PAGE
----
St John’s Co-Cathedral, Valletta
16th April 2015
Your Excellency Madame President,
Most Eminent Highness, Your Excellencies, members of the Order,
The Maltese are very familiar with four words in Latin that represent the ethos of the Order, which, we Maltese note with pride, takes its name from our country- The four words are: Tuitio Fidei; Obsequium Pauperum, the defence of the faith, respect, or rather, veneration of the poor. I would like to share a few short reflections on what these four words mean to us today.
Tuitio Fidei: Defending the faith, meant that the Order especially in Jerusalem, Rhodes and Malta had to take up arms. But what does this mean today? It means that the Order, like all Christians, has to defend the faith first of all by witness. The Gospel today talks about the witness of Jesus, but it also talks about the witness of people who believe in Jesus. In the first reading, the Apostles are called to witness to the name of Jesus. For their fidelity to Jesus, they have to pay a very hefty price. As we know, another word for testimony or witness comes from Greek, and it is martyrium.
I would like to add two other words in Latin as a complement to Tuitio Fidei – Defensio Christianorum, the defence of Christians who are being persecuted. And how do we do this? By ensuring their religious freedom wherever they are and in whatever way we can. In order to defend the faith, we need to assure religious freedom to everybody, even to non-Christians because the religious freedom of everybody is the best guarantee of the freedom of Christians. We do not want freedom for ourselves only. We know and we realise that we need to share freedom, the freedom to adore God. We need to respect the freedom of conscience of all and sundry.
I would like to reiterate what Pope Francis said on the 6th of April of this year (2015), Easter Monday, when he asked the International Community not to turn a blind eye to the plight of Christians being persecuted because they are Christians. And so yes, we need to engage in an inter-religious dialogue. As His Eminent Highness said yesterday, it would be an extraordinary way to celebrate the 450th anniversary of the Great Siege if we had to promote religious dialogue between Christianity and Islam. But we also need to do that by saying: ‘Stop persecuting our brothers and sisters! Stop letting Christian blood into the Mediterranean. Stop murdering innocent Copts and Iraqi Christians. Stop using the name of Islam to terrorize the innocent’.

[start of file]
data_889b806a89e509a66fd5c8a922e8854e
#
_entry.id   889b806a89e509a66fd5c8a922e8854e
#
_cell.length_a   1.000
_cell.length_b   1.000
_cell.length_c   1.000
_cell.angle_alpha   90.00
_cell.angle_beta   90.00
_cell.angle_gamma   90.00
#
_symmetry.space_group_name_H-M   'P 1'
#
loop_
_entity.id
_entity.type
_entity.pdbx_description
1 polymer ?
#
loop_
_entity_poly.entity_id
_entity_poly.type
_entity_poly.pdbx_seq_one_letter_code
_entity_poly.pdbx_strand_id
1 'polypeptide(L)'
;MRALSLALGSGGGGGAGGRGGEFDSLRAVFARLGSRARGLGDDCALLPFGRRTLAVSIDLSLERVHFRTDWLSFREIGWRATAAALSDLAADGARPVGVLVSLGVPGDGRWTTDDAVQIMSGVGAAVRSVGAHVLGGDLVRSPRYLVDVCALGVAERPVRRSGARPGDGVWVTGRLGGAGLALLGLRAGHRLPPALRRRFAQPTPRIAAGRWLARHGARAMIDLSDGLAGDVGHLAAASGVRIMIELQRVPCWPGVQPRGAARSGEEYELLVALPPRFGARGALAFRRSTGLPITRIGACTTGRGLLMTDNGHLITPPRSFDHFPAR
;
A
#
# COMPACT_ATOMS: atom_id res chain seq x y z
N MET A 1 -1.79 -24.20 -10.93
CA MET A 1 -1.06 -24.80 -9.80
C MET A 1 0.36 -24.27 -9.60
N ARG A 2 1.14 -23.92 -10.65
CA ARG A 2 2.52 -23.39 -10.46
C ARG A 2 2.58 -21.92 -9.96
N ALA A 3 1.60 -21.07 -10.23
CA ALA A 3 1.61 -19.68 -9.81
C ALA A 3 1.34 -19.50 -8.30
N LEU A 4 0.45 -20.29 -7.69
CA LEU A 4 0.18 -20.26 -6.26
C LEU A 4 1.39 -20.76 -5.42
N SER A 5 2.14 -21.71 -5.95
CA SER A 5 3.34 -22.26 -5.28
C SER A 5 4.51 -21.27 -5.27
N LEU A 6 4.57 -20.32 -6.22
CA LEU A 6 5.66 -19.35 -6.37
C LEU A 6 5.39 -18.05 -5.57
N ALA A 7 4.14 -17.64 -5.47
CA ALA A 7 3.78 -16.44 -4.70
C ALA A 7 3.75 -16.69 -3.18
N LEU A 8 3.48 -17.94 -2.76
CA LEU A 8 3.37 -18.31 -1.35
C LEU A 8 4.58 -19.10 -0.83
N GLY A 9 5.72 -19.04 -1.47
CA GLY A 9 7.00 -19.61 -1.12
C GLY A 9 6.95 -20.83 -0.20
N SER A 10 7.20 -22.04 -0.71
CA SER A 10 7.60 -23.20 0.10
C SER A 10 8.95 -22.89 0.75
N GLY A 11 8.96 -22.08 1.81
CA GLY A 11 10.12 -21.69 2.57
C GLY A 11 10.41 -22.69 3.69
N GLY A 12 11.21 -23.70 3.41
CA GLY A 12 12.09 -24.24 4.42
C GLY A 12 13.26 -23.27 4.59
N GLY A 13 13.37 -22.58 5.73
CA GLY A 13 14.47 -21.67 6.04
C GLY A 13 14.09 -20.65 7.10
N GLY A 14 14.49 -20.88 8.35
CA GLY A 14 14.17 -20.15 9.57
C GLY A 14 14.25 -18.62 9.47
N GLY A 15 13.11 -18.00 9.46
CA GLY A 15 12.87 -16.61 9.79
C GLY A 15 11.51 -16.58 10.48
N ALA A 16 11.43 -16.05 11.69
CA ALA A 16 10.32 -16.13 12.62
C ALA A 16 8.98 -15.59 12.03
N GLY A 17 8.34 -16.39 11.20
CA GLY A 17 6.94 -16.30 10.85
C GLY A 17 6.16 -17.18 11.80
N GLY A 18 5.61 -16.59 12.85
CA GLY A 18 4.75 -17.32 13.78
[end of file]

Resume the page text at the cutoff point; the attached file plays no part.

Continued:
Obsequium Pauperum. Veneration of the Poor. I always find these two words not only admirable but also very difficult to practice, because we’re not talking about helping the poor, but we’re talking about the veneration and respect to the poor. In the days of the Order in Malta, the Sacra Infermeria, where the malades, the poor and the sick, were treated like princes, was a great witness to this obsequium pauperum in Europe and beyond. Today, we have to commend the Order of Malta for being such an extraordinary Christian presence of solidarity and of true witness to the love of Christ in the world of nursing and care for the sick.
To these extraordinary words Obsequium Pauperum, I would like to add two words today: Medela Sauciorum, the balm to the wounds of the sick. And how do we do that? We do that because we know that we need to fight new wounds like those caused by addiction, for example. And I would like to commend the Government of Malta for its constant commitment to fight addiction. But I would like to commend also the Order of Malta for being such a wonderful and fresh presence in the medical field. Today, the 16th of April, we commemorate Saint Bernadette Soubirous, who reminds us of Lourdes and the beautiful witness to charity which the Order of Malta gives on the occasion of its pilgrimage at the beginning of May every year, in that holy place, that haven for the malades.
Do not turn a blind eye to the plight of refugees in the Mediterranean! Do not turn a blind eye to the persecuted peoples of the Mediterranean! The image, in today’s newspaper, of that toddler drowned on the coasts of our Mare Nostrum, is not only sad and tragic. It is also an urgent call to action, a reminder of our great responsibility. What are we going to do? We cannot simply stand and watch.
And so may the Lord bless us and fill us with the resolve to defend our faith as we strive for full religious freedom. But let us also practice our faith in the excercise of true solidarity and compassion.
✝ Charles J. SciclunaArchbishop of Malta
Photo: Photocity, Valletta.